Kitchen Safety – Burns

Last weekend, while preparing yet another batch of David Lebovitz’s delicious salted caramel ice cream, I experienced one of those kitchen “firsts” that shouldn’t have happened in the first place.

I got burned by a jolt of molten, caramelized sugar. I should have reacted faster and rinsed off the browned culprit faster, but those few seconds it took me to bring my hand under cool running water were enough to score me a second degree burn.

Small little burns are not a rare occurrence in my kitchen. I’ve absentmindedly touched hot pans with my bare hands, had bits of oil splatter to my arms. Usually a cathartic “coño!” is enough to get me up and moving again.  This time, it hurt for a little longer than the usual quick burn.  The “it hurts but I’m… fine” mindset stuck through Monday, when one of my co-workers looked in horror at the growing scab.  My boss followed suit and before I knew it, I was sitting in the infirmary waiting for the in-house doctor to take a look at my injured thumb.  A prescription for a topical antibiotic followed .

Lessons learned?

  • Be careful in the first place, especially if you are dealing with oils or sugars that can reach temperatures of over 300F.  Burns can be the most serious kitchen accidents and preventing them should always be in mind.
  • Identify the type of burn so you can proceed with the correct type of first aid.  First-degree burns result in inflammation and reddening of the affected areas.  Second-degree burns form blisters that should not be popped.  Third degree burns destroy all the layers of the skin and require immediate medical assistance.
  • Run your injured parts over cool (not icy) water for a long time.  The five minutes I spent dousing my thumb with water were not enough to stop the damage.  WebMD recommends at minimum fifteen minutes.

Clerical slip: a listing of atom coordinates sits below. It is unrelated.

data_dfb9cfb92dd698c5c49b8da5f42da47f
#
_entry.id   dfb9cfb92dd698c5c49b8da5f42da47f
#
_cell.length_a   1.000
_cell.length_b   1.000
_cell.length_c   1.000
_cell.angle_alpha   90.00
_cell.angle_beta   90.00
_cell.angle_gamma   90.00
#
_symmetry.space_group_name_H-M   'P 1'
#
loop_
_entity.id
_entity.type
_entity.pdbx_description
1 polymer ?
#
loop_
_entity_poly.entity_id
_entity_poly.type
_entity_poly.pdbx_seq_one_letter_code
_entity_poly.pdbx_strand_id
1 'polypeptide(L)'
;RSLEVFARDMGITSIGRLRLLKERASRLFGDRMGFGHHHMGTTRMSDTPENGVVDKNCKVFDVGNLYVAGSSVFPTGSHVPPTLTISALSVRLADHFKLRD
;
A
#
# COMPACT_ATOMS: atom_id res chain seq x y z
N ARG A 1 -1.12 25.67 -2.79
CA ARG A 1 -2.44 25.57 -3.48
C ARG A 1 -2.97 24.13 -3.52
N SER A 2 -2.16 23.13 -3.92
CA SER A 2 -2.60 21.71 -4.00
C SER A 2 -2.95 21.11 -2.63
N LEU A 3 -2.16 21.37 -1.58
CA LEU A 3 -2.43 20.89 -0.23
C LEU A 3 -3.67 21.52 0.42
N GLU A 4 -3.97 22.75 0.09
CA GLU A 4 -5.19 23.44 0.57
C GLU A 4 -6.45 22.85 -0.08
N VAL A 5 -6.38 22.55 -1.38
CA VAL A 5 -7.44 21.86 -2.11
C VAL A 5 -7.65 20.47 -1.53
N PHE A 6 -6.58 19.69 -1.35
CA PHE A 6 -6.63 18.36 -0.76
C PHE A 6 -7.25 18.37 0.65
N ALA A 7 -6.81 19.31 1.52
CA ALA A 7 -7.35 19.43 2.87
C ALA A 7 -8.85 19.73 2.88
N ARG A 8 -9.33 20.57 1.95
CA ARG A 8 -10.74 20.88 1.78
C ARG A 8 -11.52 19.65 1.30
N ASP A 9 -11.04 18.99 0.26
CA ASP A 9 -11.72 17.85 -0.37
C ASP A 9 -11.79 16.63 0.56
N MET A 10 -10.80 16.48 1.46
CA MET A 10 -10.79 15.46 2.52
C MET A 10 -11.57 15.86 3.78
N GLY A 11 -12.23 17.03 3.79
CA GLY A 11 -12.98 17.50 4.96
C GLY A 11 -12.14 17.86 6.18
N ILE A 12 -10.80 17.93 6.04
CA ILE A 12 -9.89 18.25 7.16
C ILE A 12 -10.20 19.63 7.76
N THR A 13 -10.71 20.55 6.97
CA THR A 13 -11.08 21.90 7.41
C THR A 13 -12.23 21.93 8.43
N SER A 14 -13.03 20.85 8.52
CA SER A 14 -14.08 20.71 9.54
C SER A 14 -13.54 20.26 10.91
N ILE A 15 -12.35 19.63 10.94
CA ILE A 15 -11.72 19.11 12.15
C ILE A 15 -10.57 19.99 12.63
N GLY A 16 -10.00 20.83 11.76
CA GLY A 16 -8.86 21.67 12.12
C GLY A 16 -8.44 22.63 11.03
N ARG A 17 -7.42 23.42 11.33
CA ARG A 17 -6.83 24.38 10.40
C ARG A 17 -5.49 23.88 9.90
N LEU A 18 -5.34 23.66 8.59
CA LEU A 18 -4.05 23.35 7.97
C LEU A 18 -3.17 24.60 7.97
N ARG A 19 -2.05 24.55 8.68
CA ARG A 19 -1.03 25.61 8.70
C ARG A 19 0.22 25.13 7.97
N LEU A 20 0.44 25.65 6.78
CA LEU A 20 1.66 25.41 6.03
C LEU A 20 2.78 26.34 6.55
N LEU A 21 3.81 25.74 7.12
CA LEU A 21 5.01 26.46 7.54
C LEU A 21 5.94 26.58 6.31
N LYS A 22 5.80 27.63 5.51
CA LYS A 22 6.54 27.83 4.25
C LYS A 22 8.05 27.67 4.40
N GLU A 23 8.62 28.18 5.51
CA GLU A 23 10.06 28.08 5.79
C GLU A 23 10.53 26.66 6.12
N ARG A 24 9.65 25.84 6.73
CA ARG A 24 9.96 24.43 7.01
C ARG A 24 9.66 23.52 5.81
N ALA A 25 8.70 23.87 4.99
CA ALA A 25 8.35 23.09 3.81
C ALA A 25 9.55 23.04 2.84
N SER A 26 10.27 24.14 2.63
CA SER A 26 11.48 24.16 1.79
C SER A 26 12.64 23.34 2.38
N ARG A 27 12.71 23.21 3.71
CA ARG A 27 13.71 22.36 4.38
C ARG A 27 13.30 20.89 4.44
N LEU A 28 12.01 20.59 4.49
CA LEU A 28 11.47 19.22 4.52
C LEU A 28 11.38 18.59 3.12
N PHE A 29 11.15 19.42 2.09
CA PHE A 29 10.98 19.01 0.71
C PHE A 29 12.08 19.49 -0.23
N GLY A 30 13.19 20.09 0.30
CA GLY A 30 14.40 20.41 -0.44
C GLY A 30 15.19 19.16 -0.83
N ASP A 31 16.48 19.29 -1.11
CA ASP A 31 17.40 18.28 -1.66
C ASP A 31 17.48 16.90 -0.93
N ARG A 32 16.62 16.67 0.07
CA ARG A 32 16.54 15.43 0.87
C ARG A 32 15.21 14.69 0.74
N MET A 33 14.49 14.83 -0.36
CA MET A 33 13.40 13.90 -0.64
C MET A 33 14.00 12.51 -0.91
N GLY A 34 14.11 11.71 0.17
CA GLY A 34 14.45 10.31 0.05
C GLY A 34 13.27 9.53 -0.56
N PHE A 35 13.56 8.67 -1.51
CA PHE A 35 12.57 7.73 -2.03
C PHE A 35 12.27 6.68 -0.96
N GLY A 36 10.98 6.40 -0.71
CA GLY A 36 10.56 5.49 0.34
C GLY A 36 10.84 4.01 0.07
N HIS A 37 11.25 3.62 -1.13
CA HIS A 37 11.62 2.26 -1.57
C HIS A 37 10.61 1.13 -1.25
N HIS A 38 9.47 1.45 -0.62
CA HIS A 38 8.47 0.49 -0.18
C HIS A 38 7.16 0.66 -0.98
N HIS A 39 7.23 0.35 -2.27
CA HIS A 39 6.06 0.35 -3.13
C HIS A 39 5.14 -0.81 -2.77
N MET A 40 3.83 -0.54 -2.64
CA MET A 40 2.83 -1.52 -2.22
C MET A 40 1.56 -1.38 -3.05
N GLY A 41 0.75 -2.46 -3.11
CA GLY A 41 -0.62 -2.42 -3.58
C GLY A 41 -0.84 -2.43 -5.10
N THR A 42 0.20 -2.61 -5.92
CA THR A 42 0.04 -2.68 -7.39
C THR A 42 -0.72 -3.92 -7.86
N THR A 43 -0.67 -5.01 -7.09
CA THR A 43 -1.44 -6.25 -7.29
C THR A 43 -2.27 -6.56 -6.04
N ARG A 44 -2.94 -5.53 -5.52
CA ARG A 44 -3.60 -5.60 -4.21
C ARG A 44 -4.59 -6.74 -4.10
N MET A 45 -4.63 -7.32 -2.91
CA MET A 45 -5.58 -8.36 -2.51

• A good basic first aid kit to keep on hand in the event of a first or second degree burn should include an antiseptic to clean the wound, topical ointment like bacitracin, and sterile gauzes or bandages.  If the blister breaks, you will need a bandage to prevent infection and further complications.

Sometimes incidents like getting burned or cut can decrease the enjoyment of our time in the kitchen.  For now, I’m displaying my little scar as a proud battle wound and adding another reason to why some recipes just stick with you.

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Author:Adriana

Adriana is a financial analyst by day, avid home cook in the evenings, and food blogger and runner in the strange hours between those two. When not in the kitchen concocting meals and stories to pass around, she is out looking for the next great bite (or the ingredients to make it at home), checking what's new at the market, or planning a trip around great food and wine.

12 Responses to “Kitchen Safety – Burns”

  1. July 14, 2011 at 11:48 am #

    I am sorry that your public service announcement had to come at the expense of you finger! (Says the girl who had to have hand surgery following a bad day with a can of soup…)

    I hope the ice cream was really, really good. Hope you heal well.

    • July 14, 2011 at 11:59 am #

      Thanks, Cher. We’re working on the healing process and at least it doesn’t hurt too much now. The ice cream was fantastic – I’m not sure if I should go as far as to say it was worth it (because it wasn’t) , but it was very good.

  2. July 14, 2011 at 11:50 am #

    Oh no I’m so sorry this happened to you! Burns are no joke 🙁

  3. July 14, 2011 at 5:26 pm #

    Sorry that happen. Your right, safety first. Take care!

  4. July 14, 2011 at 6:26 pm #

    Working in a professional kitchen I cannot even begin to tell you of my “war wounds” Some great advice here..

  5. July 17, 2011 at 10:48 am #

    Ack, I feel for you! I have burned myself in the kitchen at work and at school more times than I care to count … and still I am too thick headed to get myself some burn gel for when I inevitably do it at home. Can I get a big “duh?!?”

  6. July 17, 2011 at 11:31 pm #

    Ouch! I hope it heals well! I found a burn bandage at the pharmacy that helps keep burns moist and stops the burning sensation. They are kind of gel like looking and are amazing! I keep them on hand as accidents happen to all of us!

  7. August 4, 2011 at 8:56 pm #

    Oh, ouch! Nothing hurts like a sugar burn….for some reason, burns on my fingers always hurt the worst….I hate it. Be careful and I hope you heal quickly!

  8. November 28, 2013 at 1:35 pm #

    OUCH! You poor thing!!! You be careful now 🙂 xo

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